Chris bought this frame off the Boston Craigslist years back. He’s raced it at Red Hook Crit and while it spends a fair amount of time hanging on the wall, sometimes he takes it for a spin into work at Mellow Johnny’s, where he wrenches.

Details include: custom fillet stem, insane seat stay cluster with bi-lam lugs, clearances for a 19mm tire up front, that fork, the clincher Shamals (rear rim was a road Shamal, laced to track Shamal hub) and yeah, that paint!

Apr 1, 2014 7 comments
The 2014 NAHBS Drive-Side Gallery
nahbs.chopped

At a glance, this chop-job might actually appeal to some of you. Hey, it’s got everything you need. Low-riding porteur rack, shifting options, multiple paint finishes, massive tire clearances, rim options, disc brakes (hydro or cable) and a reasonable saddle to bar drop.

Doing this little exercise made me realize one thing: damn, there were a lot of disc brakes at NAHBS this year!

While I enjoy detail photos, the drive side of a bike lets you see so much, especially when it’s shot at a nice and level side profile. You can see clearances, BB drop, overlap, trail and reach.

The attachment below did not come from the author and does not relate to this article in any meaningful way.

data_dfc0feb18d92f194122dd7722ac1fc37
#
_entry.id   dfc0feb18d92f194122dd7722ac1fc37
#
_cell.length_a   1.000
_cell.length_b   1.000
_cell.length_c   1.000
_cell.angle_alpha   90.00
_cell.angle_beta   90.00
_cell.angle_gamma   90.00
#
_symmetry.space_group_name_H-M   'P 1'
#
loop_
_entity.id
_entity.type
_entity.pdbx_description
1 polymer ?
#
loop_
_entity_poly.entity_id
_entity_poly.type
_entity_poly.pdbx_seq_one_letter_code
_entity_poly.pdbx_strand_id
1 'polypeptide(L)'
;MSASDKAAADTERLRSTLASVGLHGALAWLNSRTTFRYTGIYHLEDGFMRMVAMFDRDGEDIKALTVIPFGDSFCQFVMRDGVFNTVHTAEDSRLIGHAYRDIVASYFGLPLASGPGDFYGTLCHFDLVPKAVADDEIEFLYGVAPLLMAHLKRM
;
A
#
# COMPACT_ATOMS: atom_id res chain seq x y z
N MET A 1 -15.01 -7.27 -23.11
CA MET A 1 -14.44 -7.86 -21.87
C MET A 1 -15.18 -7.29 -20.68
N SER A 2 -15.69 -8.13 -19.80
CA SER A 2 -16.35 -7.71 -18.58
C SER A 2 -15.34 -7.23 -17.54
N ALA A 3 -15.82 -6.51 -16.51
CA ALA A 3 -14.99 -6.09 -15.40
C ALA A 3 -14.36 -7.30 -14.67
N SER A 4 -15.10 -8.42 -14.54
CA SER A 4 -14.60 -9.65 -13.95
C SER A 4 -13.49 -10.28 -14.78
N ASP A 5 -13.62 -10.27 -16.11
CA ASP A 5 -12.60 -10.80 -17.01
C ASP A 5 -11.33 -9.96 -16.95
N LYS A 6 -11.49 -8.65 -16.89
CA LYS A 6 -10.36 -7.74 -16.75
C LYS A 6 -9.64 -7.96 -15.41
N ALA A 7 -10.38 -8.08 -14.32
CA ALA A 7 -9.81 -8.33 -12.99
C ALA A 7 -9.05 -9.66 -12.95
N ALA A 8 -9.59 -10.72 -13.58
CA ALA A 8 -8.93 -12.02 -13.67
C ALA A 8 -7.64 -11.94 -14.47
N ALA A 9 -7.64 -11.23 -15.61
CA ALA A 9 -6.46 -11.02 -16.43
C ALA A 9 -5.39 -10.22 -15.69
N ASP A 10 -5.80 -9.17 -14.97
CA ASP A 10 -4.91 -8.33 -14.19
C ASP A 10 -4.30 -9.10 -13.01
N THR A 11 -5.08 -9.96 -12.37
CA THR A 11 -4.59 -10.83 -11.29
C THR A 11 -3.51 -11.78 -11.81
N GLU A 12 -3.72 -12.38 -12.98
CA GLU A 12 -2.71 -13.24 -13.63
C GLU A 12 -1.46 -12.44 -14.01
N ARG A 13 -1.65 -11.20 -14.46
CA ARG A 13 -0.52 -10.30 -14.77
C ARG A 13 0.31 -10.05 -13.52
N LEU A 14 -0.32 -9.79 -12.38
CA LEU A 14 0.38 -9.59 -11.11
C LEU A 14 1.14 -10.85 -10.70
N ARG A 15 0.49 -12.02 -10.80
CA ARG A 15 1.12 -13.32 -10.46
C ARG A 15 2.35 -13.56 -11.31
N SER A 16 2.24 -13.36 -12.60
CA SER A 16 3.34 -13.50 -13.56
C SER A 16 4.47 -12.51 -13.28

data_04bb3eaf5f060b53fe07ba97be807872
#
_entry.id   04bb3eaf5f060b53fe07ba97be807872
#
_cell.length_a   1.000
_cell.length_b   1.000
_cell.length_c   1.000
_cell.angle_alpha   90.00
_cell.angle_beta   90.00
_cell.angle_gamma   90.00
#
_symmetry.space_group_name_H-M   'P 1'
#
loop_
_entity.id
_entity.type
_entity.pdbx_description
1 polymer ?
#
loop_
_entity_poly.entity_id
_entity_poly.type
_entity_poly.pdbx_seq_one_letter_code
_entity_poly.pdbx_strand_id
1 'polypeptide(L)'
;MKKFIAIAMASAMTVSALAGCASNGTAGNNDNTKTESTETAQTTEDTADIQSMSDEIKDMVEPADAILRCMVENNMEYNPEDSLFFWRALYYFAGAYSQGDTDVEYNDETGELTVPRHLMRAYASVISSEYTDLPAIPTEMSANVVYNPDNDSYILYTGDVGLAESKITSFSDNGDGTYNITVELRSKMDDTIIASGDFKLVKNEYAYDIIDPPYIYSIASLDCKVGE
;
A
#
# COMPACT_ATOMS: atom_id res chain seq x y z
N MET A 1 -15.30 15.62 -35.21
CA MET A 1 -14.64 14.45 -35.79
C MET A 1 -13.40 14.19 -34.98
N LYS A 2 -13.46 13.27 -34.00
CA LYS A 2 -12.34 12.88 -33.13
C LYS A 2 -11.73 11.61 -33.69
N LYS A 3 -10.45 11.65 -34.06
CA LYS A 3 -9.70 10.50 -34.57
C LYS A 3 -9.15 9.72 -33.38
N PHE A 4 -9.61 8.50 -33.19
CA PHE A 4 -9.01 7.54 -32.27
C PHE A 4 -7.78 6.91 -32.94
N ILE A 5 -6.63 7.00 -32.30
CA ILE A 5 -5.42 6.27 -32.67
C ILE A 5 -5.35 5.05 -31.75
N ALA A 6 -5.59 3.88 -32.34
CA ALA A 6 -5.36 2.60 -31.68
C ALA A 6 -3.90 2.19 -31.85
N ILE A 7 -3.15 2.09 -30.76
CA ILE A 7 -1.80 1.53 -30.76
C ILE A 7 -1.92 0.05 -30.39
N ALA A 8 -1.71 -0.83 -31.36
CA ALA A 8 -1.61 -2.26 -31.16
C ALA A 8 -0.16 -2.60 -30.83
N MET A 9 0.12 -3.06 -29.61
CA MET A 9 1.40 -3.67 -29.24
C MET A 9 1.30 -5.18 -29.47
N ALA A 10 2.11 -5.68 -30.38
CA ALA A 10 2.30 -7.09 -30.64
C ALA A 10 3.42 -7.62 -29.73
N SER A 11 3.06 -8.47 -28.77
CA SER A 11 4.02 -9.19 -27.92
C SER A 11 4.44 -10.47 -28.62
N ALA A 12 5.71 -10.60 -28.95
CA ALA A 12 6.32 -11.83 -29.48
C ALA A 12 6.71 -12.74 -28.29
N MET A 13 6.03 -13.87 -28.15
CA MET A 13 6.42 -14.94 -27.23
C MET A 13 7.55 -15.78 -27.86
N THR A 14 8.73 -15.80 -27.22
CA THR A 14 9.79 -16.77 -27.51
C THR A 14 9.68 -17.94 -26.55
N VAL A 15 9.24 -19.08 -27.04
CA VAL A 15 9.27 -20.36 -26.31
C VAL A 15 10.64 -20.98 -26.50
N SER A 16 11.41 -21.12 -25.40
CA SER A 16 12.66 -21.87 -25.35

The drive side photo is the most important portrait you can shoot of a bike, in my opinion anyway… This Gallery breaks it down. Flip through for easy comparison and if you missed any of these photosets, check out the 2014 NAHBS archive.

Mar 27, 2014 9 comments
Cuppow and a Chris Chance in Los Angeles
Chris Chance

Photos by Kyle Kelley

I absolutely love everything about these photos. Greg from Cuppow brought his Chris Chance road bike to the west coast for a little R&R&R (riding, rest and relaxation). While he was in Los Angeles, Kyle took him to the blacktop for breakfast and shot some photos of his rad ‘Chance.

Check out more here!

Mar 27, 2014 3 comments